Coventry Patmore

Coventry Patmore by John Singer Sargent. Courtesy of the National Portrait Gallery

Coventry Patmore’s career as a poet was cursed by his father’s misfortunes, but blessed by his happiness in his three marriages. His first collection of poetry was published in 1844, when he was just 21. Unfortunately, his father had recently libelled the Duchess of Richmond and the subsequent fallout meant that his father’s enemies were highly critical of the poems, using terms like ‘weakest inanity’ to describe them. Robert Browning, however, allowed that for a man so young the poems had a ‘wonderful success’.

Patmore persevered. He composed his first volume of poems about pure and legitimate (married) love, celebrating his happy marriage to his wife Emily. He adored her and was deeply in love with her, writing ‘You are like an Angel in Heaven’.

The poems, eventually called ‘The Angel in the House’, describe the hero’s proposal and marriage, and are thought to reflect Coventry’s own happiness.

‘And she assumed the maiden coy,

  And I adored remorseless charm,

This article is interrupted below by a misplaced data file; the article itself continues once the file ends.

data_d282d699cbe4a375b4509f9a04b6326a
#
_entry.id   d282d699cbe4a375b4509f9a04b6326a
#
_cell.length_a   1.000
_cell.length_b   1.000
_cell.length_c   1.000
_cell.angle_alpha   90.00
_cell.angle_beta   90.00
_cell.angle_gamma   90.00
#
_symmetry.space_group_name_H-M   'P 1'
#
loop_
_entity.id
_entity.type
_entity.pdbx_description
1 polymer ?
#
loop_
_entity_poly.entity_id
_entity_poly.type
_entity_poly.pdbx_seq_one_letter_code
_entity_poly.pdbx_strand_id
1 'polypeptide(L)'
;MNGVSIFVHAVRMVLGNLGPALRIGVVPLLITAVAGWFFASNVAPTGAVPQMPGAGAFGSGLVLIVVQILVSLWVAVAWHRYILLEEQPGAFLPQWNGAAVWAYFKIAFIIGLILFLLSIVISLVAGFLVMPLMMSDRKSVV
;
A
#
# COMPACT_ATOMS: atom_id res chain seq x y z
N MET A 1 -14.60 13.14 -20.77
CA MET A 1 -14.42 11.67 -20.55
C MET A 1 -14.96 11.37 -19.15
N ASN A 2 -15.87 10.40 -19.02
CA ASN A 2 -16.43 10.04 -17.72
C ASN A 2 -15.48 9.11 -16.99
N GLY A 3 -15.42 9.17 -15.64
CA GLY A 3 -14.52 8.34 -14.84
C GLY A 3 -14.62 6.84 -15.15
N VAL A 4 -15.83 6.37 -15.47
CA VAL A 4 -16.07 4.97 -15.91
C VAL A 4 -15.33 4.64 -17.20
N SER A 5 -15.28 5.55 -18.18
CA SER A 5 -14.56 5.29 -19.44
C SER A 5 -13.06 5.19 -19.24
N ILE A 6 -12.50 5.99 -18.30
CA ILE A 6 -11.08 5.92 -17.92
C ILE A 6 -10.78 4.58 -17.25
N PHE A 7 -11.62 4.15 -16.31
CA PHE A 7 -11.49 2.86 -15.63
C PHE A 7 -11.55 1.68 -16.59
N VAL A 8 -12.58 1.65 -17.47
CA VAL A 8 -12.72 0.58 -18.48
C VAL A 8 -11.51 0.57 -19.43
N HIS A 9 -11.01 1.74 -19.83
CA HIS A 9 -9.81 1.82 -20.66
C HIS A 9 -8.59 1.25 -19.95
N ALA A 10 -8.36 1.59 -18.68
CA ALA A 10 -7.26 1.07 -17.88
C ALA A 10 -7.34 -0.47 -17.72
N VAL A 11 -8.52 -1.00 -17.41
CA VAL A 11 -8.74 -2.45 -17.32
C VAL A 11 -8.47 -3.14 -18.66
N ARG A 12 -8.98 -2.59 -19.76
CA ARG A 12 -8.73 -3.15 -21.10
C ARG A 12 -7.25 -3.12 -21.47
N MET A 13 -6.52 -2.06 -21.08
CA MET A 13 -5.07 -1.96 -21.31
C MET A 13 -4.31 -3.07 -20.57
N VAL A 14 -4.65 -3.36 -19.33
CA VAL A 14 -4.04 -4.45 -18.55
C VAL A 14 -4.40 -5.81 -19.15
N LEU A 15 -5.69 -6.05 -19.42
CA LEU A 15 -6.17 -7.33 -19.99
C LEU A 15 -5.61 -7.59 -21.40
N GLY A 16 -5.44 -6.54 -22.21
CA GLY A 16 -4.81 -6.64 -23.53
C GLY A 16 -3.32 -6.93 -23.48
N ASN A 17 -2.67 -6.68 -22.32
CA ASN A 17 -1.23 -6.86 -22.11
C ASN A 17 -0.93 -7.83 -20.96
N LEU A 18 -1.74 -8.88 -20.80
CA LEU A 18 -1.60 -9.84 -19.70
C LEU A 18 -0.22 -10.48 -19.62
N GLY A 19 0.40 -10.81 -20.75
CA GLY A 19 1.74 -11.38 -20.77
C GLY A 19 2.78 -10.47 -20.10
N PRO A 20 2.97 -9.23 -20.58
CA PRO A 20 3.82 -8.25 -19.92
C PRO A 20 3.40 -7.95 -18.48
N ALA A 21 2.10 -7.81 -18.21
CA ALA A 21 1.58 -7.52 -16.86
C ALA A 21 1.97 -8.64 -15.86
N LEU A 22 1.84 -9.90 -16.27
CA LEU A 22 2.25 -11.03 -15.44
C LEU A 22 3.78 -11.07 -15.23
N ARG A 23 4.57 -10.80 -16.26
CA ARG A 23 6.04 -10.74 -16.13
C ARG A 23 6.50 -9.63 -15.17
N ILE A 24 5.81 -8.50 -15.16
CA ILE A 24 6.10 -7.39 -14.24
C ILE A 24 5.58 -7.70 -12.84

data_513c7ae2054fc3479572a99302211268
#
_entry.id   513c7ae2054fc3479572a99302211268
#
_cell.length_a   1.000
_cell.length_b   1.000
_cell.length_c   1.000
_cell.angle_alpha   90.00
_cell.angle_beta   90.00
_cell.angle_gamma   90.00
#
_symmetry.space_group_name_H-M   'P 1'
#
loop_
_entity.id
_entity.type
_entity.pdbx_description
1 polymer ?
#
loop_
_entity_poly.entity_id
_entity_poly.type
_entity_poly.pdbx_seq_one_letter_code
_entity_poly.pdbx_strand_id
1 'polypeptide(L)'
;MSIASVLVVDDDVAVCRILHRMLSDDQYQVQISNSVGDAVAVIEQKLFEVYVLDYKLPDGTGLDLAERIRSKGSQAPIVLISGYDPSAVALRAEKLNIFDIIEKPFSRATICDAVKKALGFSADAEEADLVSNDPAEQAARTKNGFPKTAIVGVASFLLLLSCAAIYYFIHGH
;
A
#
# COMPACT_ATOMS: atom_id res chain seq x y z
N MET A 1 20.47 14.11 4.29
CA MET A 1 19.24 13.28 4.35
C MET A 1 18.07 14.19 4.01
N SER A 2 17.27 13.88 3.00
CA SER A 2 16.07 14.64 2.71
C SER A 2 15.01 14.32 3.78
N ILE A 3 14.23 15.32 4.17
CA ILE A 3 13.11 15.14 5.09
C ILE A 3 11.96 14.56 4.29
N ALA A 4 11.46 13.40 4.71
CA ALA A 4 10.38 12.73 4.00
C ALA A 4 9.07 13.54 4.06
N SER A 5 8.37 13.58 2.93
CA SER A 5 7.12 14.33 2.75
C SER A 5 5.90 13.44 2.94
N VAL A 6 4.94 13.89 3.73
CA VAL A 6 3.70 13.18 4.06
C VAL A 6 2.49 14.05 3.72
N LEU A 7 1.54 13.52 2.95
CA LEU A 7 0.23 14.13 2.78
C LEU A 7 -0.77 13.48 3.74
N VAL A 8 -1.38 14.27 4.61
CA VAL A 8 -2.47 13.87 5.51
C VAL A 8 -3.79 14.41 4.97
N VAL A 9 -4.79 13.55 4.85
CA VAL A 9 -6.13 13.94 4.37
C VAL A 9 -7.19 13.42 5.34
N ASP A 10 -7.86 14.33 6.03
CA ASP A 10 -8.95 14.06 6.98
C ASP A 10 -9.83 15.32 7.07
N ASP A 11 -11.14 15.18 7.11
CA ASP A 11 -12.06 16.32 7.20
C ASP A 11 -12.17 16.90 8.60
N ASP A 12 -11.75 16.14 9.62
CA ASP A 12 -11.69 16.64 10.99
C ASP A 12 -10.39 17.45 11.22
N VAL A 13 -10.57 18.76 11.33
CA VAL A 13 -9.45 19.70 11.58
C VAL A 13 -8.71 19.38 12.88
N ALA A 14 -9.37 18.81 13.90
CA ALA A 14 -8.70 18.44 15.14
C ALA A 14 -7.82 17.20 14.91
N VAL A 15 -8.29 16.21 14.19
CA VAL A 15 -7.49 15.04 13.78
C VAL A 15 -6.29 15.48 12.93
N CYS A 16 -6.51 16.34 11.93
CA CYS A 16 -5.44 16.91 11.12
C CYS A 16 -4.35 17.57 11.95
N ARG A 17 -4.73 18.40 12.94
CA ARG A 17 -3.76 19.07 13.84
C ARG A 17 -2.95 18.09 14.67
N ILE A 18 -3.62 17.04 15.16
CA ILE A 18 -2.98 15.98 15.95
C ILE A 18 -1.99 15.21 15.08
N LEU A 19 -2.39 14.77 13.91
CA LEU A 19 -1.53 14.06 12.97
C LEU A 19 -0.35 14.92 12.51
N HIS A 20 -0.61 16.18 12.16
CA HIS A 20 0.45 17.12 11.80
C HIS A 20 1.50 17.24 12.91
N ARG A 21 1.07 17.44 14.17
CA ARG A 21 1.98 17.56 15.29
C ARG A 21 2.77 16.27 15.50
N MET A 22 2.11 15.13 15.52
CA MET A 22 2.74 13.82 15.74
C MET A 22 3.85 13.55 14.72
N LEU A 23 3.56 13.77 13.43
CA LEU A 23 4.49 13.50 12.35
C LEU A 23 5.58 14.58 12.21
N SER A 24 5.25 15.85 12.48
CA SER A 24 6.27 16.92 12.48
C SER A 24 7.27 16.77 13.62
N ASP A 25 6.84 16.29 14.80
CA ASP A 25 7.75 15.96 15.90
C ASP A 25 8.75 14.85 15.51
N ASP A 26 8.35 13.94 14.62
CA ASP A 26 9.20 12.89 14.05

And then we clapp’d our hands for joy,

  And ran into each other’s arms.’

Initial reviews were disastrous although one reviewer saw what Coventry was trying to achieve – a chivalrous tribute to the honour of women. One of Patmore’s colleagues at the British Museum, where he worked, wrote privately, “I would not have written it for any money. It has a sad lack of invention and imagination.”

In 1887 the publisher Cassell printed a series of literature’s greatest works. ‘The Angel in the House’ was part of this series and sold 20,000 copies in the first fortnight, at 3d each. This was the beginning of the real popularity of ‘The Angel in the House’, which by the end of Patmore’s life had sold nearly a million copies.

Patmore believed in ‘the woman’s excellent privilege of subordination’. The interest and argument in England about the role of women led a British philosopher, John Stuart Mills, to conclude, “There is no difficulty in understanding why the subjection of women has become a custom. No other explanation is needed than physical force”. Punch joined in the debate, with a cartoon featuring a woman in the ‘House’ at Westminster. ‘Angel in the House’ came to signify a perfect, docile wife – the poem became a kind of guide to matrimony.

In 1931 Virginia Woolf alluded to the poem, speaking of the need to ‘kill the Angel in the House’. Nevertheless, towards the end of his life Coventry Patmore was popular, despite parodies from Swinburne, another poet and critic, and criticism from independent literary reviewers.

He retired to Lymington and one cold November day, walked to a local hotel, ironically, called The Angel. He later caught a cold, and died. Many tributes followed his death.

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